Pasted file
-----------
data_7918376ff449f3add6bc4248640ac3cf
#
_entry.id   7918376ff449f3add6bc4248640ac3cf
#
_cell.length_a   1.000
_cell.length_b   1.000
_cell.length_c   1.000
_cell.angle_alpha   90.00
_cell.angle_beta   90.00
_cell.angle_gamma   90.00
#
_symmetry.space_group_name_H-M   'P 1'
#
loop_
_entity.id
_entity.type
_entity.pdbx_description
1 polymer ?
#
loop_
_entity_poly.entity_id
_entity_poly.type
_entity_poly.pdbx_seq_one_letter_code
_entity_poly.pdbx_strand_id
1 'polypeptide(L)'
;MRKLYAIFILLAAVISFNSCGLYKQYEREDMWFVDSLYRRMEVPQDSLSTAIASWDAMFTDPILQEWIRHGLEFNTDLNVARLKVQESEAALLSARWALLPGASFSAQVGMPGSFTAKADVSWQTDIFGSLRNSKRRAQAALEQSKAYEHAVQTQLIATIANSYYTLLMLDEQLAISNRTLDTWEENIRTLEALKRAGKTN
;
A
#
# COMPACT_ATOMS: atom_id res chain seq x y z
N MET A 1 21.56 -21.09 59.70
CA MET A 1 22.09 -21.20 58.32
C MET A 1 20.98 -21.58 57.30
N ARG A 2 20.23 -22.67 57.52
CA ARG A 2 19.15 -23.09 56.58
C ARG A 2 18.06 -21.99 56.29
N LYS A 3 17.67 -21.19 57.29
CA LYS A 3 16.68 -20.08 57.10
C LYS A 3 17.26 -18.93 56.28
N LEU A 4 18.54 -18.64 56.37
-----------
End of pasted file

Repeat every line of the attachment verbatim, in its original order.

data_7918376ff449f3add6bc4248640ac3cf
#
_entry.id   7918376ff449f3add6bc4248640ac3cf
#
_cell.length_a   1.000
_cell.length_b   1.000
_cell.length_c   1.000
_cell.angle_alpha   90.00
_cell.angle_beta   90.00
_cell.angle_gamma   90.00
#
_symmetry.space_group_name_H-M   'P 1'
#
loop_
_entity.id
_entity.type
_entity.pdbx_description
1 polymer ?
#
loop_
_entity_poly.entity_id
_entity_poly.type
_entity_poly.pdbx_seq_one_letter_code
_entity_poly.pdbx_strand_id
1 'polypeptide(L)'
;MRKLYAIFILLAAVISFNSCGLYKQYEREDMWFVDSLYRRMEVPQDSLSTAIASWDAMFTDPILQEWIRHGLEFNTDLNVARLKVQESEAALLSARWALLPGASFSAQVGMPGSFTAKADVSWQTDIFGSLRNSKRRAQAALEQSKAYEHAVQTQLIATIANSYYTLLMLDEQLAISNRTLDTWEENIRTLEALKRAGKTN
;
A
#
# COMPACT_ATOMS: atom_id res chain seq x y z
N MET A 1 21.56 -21.09 59.70
CA MET A 1 22.09 -21.20 58.32
C MET A 1 20.98 -21.58 57.30
N ARG A 2 20.23 -22.67 57.52
CA ARG A 2 19.15 -23.09 56.58
C ARG A 2 18.06 -21.99 56.29
N LYS A 3 17.67 -21.19 57.29
CA LYS A 3 16.68 -20.08 57.10
C LYS A 3 17.26 -18.93 56.28
N LEU A 4 18.54 -18.64 56.37